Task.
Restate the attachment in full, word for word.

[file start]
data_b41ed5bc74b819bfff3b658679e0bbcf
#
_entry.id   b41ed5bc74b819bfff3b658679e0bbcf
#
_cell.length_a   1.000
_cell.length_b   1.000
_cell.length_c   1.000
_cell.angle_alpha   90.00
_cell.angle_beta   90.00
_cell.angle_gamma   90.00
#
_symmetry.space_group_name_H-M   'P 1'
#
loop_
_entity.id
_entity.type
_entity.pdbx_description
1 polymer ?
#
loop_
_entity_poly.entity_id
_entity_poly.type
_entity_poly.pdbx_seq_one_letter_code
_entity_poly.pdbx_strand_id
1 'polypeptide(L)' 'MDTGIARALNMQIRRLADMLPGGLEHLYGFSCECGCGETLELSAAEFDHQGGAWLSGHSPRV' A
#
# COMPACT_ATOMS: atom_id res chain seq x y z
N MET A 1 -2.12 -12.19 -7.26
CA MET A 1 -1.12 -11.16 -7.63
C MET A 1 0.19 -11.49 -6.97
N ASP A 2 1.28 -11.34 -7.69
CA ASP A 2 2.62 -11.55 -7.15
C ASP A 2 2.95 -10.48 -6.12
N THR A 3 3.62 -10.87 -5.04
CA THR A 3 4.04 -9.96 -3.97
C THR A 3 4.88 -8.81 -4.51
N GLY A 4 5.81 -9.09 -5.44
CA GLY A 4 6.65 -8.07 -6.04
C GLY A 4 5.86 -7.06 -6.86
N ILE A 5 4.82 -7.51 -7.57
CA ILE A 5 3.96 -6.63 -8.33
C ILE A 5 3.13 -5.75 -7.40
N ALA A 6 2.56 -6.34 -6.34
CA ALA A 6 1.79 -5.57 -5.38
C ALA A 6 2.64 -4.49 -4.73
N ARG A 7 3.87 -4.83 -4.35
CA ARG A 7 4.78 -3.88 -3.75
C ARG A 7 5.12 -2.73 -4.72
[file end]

data_b41ed5bc74b819bfff3b658679e0bbcf
#
_entry.id   b41ed5bc74b819bfff3b658679e0bbcf
#
_cell.length_a   1.000
_cell.length_b   1.000
_cell.length_c   1.000
_cell.angle_alpha   90.00
_cell.angle_beta   90.00
_cell.angle_gamma   90.00
#
_symmetry.space_group_name_H-M   'P 1'
#
loop_
_entity.id
_entity.type
_entity.pdbx_description
1 polymer ?
#
loop_
_entity_poly.entity_id
_entity_poly.type
_entity_poly.pdbx_seq_one_letter_code
_entity_poly.pdbx_strand_id
1 'polypeptide(L)' 'MDTGIARALNMQIRRLADMLPGGLEHLYGFSCECGCGETLELSAAEFDHQGGAWLSGHSPRV' A
#
# COMPACT_ATOMS: atom_id res chain seq x y z
N MET A 1 -2.12 -12.19 -7.26
CA MET A 1 -1.12 -11.16 -7.63
C MET A 1 0.19 -11.49 -6.97
N ASP A 2 1.28 -11.34 -7.69
CA ASP A 2 2.62 -11.55 -7.15
C ASP A 2 2.95 -10.48 -6.12
N THR A 3 3.62 -10.87 -5.04
CA THR A 3 4.04 -9.96 -3.97
C THR A 3 4.88 -8.81 -4.51
N GLY A 4 5.81 -9.09 -5.44
CA GLY A 4 6.65 -8.07 -6.04
C GLY A 4 5.86 -7.06 -6.86
N ILE A 5 4.82 -7.51 -7.57
CA ILE A 5 3.96 -6.63 -8.33
C ILE A 5 3.13 -5.75 -7.40
N ALA A 6 2.56 -6.34 -6.34
CA ALA A 6 1.79 -5.57 -5.38
C ALA A 6 2.64 -4.49 -4.73
N ARG A 7 3.87 -4.83 -4.35
CA ARG A 7 4.78 -3.88 -3.75
C ARG A 7 5.12 -2.73 -4.72